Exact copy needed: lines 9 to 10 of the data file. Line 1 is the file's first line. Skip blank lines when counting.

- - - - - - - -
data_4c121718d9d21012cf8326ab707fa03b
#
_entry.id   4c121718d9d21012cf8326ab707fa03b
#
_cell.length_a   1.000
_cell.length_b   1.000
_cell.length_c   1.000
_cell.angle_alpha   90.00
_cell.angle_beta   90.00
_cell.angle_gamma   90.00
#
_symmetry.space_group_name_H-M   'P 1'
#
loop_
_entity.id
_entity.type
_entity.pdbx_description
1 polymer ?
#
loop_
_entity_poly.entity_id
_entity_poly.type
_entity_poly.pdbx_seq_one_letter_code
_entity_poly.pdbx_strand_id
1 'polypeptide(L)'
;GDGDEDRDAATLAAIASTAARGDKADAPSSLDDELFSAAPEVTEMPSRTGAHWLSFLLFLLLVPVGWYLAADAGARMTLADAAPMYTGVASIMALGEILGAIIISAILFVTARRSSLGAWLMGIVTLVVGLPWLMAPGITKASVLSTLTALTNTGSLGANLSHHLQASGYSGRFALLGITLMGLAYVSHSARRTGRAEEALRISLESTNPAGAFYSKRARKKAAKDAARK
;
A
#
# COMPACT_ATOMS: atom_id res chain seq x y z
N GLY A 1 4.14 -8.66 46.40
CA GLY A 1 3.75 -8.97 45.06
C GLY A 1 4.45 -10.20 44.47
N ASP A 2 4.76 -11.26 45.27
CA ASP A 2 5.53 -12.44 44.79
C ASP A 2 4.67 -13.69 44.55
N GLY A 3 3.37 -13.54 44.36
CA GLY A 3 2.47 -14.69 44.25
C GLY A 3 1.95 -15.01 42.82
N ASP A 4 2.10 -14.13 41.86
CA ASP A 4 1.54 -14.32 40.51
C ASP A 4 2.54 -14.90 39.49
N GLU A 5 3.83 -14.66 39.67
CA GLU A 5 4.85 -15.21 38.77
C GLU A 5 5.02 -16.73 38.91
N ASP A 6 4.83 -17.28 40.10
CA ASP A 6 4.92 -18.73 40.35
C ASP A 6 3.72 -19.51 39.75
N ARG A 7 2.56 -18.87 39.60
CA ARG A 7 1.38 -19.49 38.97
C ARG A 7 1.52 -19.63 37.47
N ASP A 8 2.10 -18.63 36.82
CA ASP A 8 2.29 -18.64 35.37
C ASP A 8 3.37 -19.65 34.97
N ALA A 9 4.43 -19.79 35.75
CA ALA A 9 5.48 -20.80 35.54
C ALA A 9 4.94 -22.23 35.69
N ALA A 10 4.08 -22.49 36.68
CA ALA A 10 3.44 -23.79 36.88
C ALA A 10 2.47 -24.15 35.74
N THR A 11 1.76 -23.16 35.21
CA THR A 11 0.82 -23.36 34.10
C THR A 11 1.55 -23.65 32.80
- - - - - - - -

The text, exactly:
_cell.angle_beta   90.00
_cell.angle_gamma   90.00